Today’s challenge for economists is thus to show that the effect of globalisation on the median voter is positive.

One way to do this is to create a more direct link between firms, voters and trade policymakers. Traditional trade policy can be enhanced by a ‘trade policy 2.0’ approach, making use of the latest advances in economic theory and growing availability of detailed firm-level trade data (Cernat 2014). If firm-level trade statistics were used more systematically, trade policy could also come to your town, not just politicians during electoral campaigns. Firm-level trade statistics could also facilitate the identification of case studies of enterprises willing to showcase how they managed to become exporters, or increase their sales and expand their labour force as a result of new trade policy initiatives.

A first ‘trade policy 2.0’ tool launched by the European Commission in the context of EU-US transatlantic trade negotiations geo-localises every single EU exporter to the US. Take Britain, for instance. From Aberdeen to Plymouth, over 1,000 British cities and towns have firms exporting to the US. In Germany, from Aachen to Wuppertal, over 3,000 towns and villages have successful exporters to the US. Putting exporters on the map offers a great communication potential, as it will help politicians and voters to better assess how many firms in their local communities trade across the Atlantic and are likely to benefit from a future trade agreement.

The leap towards ‘trade policy analysis 2.0’ does not mean that current analytical tools should be discarded. Quite the contrary. Current CGE models contain the seeds for their own evolutionary course towards greater policy relevance. New theoretical advances and the wealth of empirical firm-level data used recently in extended models make the goal of building a ‘trade policy 2.0’ CGE modelling platform look more attainable than a couple of years ago.

Another promising set of initiatives would require policymakers to pay closer attention to drivers of competitiveness at the local, sectorial, or firm level. In doing so, governments could design and implement policies that respond more directly to immediate voter concerns. The International Trade Centre’s SME competitiveness framework can be used for this purpose. Starting from the premise that it is ultimately firms that trade (Porter 1998), the framework provides a way to assess whether bottlenecks to trade are occurring at the firm level, in their immediate eco-system, or at the national policy level. This makes it possible for policymakers to reach out to firms and their employees by developing a competitiveness narrative and strategy in parallel with their trade policy narrative.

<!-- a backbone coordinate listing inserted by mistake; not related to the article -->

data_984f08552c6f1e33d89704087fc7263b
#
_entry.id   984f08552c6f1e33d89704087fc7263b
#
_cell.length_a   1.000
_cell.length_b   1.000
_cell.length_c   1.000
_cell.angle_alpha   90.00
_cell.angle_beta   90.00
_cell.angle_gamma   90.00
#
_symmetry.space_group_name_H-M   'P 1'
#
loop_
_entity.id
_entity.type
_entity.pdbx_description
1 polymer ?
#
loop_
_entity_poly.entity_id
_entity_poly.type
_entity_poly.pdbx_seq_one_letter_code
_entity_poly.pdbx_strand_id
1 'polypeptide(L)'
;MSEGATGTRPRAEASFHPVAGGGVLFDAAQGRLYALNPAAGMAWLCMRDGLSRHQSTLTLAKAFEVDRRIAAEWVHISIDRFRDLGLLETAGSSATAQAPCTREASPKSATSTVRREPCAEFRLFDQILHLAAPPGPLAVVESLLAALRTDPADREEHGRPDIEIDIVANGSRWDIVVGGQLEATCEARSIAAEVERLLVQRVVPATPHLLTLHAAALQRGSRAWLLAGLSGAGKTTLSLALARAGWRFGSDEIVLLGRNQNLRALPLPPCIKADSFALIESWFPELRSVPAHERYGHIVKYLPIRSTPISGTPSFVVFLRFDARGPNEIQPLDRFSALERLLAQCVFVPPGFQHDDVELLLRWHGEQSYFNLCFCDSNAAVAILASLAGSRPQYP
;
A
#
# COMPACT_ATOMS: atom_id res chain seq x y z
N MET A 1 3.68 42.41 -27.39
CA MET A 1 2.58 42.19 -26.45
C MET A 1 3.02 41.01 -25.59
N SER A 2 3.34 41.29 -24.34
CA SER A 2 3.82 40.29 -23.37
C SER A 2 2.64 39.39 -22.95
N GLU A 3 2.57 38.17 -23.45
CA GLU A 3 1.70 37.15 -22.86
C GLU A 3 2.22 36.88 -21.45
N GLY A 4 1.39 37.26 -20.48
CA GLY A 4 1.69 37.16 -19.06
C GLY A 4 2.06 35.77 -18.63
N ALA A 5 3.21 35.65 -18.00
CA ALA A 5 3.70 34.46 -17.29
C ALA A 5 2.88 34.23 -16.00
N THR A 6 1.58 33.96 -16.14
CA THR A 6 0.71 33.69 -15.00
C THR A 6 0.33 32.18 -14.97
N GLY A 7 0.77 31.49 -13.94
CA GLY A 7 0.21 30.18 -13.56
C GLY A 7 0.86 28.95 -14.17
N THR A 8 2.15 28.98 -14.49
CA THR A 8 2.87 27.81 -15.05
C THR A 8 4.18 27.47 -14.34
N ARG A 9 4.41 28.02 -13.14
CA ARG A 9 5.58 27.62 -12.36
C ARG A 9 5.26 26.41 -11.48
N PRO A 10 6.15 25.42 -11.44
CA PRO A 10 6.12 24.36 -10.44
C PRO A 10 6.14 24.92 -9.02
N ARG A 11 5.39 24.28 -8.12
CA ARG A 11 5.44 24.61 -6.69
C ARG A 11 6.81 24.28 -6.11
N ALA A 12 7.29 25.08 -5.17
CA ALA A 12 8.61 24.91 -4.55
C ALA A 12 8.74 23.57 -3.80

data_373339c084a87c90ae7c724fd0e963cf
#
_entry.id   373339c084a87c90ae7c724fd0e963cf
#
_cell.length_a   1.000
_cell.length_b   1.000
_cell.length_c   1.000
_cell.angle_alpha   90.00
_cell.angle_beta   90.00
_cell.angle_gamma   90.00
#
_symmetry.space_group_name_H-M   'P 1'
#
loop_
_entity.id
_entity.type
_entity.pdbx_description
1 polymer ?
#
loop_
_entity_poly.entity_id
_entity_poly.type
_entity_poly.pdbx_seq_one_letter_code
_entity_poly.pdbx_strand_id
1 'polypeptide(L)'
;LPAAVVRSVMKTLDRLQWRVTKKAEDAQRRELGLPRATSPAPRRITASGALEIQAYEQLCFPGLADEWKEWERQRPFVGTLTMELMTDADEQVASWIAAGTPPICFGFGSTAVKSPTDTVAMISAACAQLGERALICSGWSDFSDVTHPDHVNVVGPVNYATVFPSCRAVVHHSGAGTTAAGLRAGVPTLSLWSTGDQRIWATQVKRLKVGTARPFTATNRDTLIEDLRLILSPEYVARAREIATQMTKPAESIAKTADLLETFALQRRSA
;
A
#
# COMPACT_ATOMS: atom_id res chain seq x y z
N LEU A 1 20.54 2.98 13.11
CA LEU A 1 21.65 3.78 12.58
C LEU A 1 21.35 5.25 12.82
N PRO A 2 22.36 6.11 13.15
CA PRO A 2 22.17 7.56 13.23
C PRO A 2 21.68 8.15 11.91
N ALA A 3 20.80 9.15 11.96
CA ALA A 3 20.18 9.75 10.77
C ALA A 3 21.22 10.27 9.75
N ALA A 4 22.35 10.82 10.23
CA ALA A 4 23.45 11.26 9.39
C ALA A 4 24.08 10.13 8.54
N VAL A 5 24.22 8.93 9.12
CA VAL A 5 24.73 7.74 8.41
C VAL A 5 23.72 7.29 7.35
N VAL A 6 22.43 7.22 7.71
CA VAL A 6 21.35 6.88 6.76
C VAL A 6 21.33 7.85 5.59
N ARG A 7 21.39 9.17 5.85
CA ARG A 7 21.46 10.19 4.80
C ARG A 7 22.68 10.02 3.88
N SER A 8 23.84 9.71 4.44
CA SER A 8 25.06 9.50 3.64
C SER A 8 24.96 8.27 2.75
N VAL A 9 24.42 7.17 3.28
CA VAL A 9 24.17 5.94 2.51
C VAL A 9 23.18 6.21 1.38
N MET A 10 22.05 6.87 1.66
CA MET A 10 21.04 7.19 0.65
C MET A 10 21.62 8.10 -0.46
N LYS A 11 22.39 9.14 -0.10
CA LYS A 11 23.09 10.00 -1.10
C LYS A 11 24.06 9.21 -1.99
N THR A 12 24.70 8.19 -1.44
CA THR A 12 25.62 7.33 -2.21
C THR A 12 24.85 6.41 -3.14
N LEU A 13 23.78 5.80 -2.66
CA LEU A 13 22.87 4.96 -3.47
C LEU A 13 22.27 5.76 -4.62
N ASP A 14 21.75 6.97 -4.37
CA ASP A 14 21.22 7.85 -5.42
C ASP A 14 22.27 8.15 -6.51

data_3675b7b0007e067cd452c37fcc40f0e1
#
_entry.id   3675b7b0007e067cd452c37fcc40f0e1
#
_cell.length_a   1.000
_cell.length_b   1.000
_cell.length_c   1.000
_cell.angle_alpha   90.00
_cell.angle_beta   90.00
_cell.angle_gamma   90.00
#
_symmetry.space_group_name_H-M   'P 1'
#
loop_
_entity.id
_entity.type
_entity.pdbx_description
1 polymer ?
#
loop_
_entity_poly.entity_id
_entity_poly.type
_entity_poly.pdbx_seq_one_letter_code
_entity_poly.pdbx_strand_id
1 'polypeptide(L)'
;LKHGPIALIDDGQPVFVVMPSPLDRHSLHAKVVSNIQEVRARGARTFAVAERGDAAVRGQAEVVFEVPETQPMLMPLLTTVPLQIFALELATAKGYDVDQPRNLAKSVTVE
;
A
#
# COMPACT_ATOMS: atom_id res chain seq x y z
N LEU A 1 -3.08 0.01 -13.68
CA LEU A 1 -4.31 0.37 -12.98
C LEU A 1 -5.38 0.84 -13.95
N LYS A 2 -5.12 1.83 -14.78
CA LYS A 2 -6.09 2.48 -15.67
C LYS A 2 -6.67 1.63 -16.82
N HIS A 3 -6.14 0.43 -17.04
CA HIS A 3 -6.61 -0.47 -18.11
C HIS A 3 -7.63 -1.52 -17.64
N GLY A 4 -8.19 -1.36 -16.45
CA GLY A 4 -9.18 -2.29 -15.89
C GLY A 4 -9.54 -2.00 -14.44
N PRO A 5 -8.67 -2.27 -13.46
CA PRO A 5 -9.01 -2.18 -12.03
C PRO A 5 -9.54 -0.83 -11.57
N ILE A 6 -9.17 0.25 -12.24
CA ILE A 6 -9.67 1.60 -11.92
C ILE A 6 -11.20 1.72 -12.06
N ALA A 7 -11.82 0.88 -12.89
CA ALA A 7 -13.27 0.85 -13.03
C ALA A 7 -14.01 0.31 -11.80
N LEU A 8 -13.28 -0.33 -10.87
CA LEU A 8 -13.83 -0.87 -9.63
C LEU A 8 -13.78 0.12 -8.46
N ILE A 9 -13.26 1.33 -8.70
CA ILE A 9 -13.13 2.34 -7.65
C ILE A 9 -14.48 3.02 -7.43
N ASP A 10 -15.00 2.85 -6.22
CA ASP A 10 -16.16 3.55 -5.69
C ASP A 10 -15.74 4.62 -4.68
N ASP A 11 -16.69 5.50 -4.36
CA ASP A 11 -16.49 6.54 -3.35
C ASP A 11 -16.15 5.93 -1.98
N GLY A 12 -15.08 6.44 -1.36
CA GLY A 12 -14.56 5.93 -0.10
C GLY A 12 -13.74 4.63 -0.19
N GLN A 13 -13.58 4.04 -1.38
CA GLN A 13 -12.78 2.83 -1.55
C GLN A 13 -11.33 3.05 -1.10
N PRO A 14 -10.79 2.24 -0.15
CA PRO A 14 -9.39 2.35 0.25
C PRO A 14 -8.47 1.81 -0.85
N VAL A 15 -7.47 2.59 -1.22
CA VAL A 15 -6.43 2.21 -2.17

Along these lines, the latest SME Competitiveness Outlook reports find that, in a country like Indonesia, reaping the benefits from trade liberalisation would be facilitated by strengthening medium-sized firms’ capacity to compete (ITC 2015, The Jakarta Post 2015), in Thailand by paying attention to e-connectivity of SMEs (ITC 2015, Bangkok Post 2015), in Ghana by assisting entrepreneurs in defining a competitive strategy and by reducing the interest rate spread (ITC 2016a, 2016b), and in the EU by assisting exporters in meeting technical and conformity assessment requirements related to technical barriers to trade and sanitary and phytosanitary measures imposed by partner countries (ITC and European Commission 2016).

Bringing the trade narrative from the aggregate to the local or firm level is challenging, as it requires more information and more complex analysis. But if potential errors or analytical weaknesses are more easily identified by immediate stakeholders, this may also lead to improvements and more meaningful estimates.

It is true that increased transparency about where losers of trade policy changes are situated might further complicate the domestic political debate. But given the current extent of anti-globalisation sentiments, attempting to find a more convincing way of communicating about trade can only help. By linking trade to localised personal well-being, an increased focus on micro-economic evidence has the potential to generate stronger narratives and greater credibility among voters.

Authors’ note: The views expressed therein are those of the authors and do not necessarily represent the views of the European Commission or International Trade Centre.


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[1] Oxford Dictionaries declared “post-truth” the international word of the year 2016 (